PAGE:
The most challenging thing for me is that the fantastic makes it even easier for me to come up with complicated plots, which can be a bear to figure out. I’m an outliner, and thus have to stop frequently mid-draft to make adjustments, fill in plot gaps etc.

    All six of my published novels have a crime element, including the lone space opera novel I’ve written, Spice Crimes. I’m also a thriller fan, and the pacing in my own books reflects that. I can’t seem to get away from it–I may well write a straight mystery or suspense novel one of these days.

    As to what I’d change, it mainly comes down to putting more hope into the urban fantasy genre, which can be very dark. I believe most people are good, deep down inside. The author’s job is to be a trouble maker, but I want to see characters overcome their troubles by becoming better people.

    • I love everything about this, Dale. Your genre ideas sound OUTSTANDING.

      James Scott Bell, a fellow contributor to the Killzone blog & writing craft instructor, created a zombie lawyer genre. The zombie legal thriller. Your creativity reminds me of Jim’s hilarious concept. You’re in good company.

  5. Thanks for the questions, Jordan.

    1. What? Like? Drew me?
    After a decade break from writing How-To nonfiction, I decided to try my hand at fiction about four years ago. After getting the thumbs-up to a writing sample from an old girlfriend who happened to be contract editor for NYC houses, I dove into creating a saga-length story in Historical Fiction (about the early birth of New York City). I loved (love) reading HF, and surveying the landscape, I figured I could do it. And then there’s the research, which I also love, although I have to fight the urge to wallow in that and not get to the actual storytelling.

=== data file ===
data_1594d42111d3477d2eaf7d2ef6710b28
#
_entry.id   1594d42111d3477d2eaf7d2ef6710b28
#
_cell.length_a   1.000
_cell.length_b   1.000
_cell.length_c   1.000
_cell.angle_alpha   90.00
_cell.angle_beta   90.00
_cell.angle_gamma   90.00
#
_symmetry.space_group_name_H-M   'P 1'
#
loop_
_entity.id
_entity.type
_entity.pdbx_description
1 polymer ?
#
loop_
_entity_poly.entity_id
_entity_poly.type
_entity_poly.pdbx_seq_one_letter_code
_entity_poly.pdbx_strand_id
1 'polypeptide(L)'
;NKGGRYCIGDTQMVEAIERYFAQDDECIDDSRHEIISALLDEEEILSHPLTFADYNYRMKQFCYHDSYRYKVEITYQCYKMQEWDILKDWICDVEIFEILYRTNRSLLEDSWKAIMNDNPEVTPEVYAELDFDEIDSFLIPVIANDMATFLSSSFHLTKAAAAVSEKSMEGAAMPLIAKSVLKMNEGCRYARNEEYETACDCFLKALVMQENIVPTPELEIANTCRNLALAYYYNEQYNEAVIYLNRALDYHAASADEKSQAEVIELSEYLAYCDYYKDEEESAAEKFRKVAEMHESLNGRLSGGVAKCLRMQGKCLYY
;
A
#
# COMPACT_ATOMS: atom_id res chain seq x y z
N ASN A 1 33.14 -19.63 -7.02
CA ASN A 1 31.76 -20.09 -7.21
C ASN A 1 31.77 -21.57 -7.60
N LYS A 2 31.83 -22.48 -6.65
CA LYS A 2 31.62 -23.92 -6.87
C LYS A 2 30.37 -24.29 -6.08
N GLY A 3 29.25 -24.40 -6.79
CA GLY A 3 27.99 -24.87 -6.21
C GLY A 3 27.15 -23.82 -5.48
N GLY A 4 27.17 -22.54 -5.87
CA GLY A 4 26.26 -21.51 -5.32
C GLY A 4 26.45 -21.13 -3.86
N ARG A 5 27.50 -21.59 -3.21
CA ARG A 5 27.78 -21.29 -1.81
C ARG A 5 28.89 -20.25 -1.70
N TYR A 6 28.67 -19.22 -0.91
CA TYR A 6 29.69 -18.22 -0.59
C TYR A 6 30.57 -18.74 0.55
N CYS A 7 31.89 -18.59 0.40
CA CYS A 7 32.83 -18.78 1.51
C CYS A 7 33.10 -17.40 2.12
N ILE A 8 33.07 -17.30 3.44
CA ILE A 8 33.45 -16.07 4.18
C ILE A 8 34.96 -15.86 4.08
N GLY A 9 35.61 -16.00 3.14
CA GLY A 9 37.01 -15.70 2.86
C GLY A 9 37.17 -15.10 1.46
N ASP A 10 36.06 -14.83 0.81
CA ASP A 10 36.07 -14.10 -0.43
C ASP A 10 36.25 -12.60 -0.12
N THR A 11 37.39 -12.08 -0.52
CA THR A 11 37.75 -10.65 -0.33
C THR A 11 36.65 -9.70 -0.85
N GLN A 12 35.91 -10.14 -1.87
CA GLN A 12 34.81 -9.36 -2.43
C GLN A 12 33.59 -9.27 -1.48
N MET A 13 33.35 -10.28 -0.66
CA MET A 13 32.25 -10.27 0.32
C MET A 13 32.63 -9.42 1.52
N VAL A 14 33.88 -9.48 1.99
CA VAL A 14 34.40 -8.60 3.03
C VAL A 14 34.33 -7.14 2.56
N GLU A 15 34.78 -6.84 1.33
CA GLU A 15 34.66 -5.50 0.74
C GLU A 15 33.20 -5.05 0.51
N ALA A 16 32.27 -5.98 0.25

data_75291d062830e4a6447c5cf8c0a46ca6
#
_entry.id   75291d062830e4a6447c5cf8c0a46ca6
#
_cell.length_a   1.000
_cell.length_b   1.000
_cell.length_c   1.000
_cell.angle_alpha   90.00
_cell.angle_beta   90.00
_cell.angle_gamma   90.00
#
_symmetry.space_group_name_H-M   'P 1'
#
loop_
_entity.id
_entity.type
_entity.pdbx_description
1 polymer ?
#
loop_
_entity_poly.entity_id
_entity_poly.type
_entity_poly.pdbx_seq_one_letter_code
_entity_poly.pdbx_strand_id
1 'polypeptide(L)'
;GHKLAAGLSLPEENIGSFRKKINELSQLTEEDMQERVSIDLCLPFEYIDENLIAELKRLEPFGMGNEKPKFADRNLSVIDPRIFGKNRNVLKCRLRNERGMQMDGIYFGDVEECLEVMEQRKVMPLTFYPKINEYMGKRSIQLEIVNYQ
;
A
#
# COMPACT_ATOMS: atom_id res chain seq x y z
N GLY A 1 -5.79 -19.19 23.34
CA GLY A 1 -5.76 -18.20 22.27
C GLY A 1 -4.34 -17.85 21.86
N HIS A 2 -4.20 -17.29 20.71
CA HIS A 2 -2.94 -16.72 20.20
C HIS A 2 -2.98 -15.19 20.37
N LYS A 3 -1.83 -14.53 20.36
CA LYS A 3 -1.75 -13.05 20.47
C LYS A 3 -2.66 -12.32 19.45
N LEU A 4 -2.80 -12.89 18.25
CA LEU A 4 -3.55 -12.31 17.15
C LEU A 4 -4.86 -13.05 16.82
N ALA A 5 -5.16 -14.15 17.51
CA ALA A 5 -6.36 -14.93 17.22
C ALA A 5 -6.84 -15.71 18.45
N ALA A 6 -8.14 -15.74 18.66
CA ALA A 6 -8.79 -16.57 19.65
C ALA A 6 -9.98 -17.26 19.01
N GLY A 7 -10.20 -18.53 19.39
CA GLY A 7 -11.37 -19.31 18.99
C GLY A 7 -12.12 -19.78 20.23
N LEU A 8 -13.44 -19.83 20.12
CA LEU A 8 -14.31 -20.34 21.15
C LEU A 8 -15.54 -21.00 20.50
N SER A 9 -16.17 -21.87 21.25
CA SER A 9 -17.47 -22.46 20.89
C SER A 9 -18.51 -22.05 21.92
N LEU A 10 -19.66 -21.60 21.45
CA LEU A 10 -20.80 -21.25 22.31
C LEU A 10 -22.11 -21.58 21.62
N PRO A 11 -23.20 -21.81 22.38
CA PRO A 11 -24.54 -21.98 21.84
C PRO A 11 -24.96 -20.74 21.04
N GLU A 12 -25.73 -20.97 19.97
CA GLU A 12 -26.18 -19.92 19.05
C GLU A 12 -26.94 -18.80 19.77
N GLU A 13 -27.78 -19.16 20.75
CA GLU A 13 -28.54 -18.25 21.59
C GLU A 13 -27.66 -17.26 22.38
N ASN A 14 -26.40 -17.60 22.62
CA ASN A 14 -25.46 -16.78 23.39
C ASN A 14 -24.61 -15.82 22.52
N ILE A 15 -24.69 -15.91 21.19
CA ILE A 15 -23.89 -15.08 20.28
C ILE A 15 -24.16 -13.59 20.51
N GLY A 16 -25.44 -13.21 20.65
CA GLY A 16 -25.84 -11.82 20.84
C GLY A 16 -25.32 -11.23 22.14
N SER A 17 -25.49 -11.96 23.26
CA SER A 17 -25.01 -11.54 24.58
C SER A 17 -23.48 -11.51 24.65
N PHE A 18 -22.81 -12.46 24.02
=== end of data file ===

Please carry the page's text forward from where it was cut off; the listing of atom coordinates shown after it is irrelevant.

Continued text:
I’ve now expanded my HF genre to Historical Fantasy and Time Travel Fiction (re: Neanderthals!), but the historical research underpinnings remain.

    2. Challenges?
    Aside from lingering too long in the rabbit holes of historical research, the biggest challenge in my NYC HF writing was getting a handle on the Native American perspective (my hero is a Lenape Indian). On top of the fact that early NA people had no written language, there was a marked disinterest from the contemporary Indian community in what I was doing. There may have been a “cultural appropriation” aspect to this (I’m white European), but I tried hard to reach out.
    With Neanderthal time travel, it’s much easier: there are no Neanderthals to consult or dispute me! (unless you believe that Neanderthals still live within or among us and never went extinct 😉

    3. Pushing the Envelope?
    With my birth-of-NYC story, I am literally the envelope pusher, being the first author to do it! (notwithstanding Washington Irving’s satire of 1809). Yes, that was a surprise to me, too.